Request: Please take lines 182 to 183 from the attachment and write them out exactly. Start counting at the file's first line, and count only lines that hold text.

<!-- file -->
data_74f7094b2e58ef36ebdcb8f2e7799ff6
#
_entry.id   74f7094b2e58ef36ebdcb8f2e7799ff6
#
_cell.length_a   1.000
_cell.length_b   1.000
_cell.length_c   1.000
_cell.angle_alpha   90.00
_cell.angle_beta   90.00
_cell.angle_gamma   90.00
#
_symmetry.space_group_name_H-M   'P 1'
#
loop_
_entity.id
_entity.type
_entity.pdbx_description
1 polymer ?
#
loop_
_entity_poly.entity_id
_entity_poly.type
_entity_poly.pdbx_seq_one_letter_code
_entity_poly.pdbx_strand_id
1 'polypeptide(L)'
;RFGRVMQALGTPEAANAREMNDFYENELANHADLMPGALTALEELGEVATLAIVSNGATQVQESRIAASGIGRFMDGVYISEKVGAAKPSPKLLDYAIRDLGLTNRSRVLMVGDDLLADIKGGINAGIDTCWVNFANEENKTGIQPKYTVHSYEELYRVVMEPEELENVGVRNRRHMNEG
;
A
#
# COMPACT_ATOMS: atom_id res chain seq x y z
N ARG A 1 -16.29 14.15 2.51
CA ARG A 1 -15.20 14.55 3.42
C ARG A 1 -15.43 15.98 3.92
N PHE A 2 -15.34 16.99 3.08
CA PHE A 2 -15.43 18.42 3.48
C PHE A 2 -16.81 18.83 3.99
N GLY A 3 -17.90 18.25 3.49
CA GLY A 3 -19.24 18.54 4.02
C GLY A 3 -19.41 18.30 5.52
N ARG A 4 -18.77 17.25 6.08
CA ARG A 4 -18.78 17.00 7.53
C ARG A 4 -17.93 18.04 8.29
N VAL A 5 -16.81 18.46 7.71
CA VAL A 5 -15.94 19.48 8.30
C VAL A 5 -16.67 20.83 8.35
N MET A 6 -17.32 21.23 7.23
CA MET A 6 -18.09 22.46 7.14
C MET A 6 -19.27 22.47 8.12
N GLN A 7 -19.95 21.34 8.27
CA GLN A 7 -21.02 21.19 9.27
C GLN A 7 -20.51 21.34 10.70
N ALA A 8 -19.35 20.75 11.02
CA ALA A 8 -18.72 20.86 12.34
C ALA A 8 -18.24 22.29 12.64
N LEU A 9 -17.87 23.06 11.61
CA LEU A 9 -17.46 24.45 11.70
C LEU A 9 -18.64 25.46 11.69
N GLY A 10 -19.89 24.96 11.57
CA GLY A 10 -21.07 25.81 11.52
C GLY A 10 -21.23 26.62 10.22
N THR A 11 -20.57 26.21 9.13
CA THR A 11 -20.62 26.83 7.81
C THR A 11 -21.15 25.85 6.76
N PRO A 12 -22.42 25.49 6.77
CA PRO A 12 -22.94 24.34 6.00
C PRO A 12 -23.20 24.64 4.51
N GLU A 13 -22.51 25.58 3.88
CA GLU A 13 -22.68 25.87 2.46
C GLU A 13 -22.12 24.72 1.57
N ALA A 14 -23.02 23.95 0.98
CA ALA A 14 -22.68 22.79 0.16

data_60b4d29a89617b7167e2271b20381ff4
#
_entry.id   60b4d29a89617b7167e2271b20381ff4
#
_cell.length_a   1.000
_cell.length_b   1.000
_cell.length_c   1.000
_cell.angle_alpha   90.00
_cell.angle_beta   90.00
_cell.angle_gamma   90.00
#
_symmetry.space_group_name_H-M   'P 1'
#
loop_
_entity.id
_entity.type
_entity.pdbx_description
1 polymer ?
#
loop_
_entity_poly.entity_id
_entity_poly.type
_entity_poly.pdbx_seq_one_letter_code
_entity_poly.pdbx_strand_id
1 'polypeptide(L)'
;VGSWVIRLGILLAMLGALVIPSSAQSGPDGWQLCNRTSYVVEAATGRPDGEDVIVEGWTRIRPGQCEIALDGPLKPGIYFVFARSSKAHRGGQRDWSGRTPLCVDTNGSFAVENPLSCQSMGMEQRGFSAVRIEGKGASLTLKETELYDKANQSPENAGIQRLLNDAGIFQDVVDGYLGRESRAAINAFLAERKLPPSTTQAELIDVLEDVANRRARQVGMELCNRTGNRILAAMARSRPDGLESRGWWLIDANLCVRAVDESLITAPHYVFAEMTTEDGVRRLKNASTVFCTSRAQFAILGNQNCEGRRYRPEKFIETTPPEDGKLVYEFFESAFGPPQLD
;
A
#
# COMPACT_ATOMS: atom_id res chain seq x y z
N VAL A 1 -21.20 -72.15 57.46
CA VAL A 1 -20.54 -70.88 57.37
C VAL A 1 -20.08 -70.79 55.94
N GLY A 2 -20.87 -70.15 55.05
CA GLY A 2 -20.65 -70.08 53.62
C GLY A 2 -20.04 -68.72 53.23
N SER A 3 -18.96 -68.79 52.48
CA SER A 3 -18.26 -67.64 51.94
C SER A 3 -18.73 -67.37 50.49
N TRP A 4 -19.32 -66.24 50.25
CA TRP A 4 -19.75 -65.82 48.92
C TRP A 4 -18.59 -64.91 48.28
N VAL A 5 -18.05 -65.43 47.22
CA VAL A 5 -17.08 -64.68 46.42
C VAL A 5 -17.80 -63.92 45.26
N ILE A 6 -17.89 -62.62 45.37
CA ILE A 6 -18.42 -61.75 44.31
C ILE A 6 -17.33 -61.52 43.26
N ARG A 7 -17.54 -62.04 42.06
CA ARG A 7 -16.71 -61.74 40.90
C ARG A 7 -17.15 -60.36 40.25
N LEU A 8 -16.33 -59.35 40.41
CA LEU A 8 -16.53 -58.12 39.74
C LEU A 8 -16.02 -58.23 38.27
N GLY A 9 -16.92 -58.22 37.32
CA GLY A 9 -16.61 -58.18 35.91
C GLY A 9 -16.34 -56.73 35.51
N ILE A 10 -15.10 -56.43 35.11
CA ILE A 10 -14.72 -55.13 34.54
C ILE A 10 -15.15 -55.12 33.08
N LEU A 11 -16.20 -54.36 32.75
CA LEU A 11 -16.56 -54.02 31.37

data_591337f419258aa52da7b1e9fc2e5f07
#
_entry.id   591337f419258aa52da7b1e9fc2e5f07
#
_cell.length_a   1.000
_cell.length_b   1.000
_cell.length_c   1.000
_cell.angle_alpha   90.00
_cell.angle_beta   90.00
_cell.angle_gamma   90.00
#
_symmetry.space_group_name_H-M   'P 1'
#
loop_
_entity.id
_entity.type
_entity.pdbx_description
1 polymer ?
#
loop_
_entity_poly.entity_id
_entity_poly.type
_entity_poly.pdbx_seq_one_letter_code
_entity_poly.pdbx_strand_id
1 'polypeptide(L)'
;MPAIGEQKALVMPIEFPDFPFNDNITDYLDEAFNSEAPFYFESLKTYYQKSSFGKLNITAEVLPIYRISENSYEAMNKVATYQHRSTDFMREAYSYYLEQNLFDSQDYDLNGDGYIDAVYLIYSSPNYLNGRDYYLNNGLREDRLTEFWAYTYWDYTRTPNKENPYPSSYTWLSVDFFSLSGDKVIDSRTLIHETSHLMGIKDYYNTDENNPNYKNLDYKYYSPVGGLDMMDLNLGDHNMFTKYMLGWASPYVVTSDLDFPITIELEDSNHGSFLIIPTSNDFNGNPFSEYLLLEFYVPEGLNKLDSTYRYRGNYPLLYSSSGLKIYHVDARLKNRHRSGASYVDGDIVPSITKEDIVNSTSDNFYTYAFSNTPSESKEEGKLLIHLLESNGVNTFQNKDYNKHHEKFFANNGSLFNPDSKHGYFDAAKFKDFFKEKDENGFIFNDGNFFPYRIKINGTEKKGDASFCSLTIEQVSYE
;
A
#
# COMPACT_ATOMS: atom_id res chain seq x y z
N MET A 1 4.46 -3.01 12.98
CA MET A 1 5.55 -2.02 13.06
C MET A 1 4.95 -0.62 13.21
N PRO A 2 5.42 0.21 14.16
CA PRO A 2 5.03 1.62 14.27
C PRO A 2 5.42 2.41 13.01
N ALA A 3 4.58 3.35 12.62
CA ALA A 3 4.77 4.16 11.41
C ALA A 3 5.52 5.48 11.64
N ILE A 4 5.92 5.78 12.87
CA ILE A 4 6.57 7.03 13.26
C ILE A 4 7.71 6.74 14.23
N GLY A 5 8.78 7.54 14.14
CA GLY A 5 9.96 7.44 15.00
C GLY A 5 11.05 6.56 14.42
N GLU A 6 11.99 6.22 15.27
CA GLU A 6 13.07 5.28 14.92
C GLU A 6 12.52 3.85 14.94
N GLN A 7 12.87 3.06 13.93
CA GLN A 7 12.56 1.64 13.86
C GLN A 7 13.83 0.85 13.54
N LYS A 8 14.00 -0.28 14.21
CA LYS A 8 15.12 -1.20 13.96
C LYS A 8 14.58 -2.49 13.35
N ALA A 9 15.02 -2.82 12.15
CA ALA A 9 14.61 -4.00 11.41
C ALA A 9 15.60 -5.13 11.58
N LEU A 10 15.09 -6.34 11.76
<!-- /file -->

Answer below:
N GLN A 7 12.87 3.06 13.93
CA GLN A 7 12.56 1.64 13.86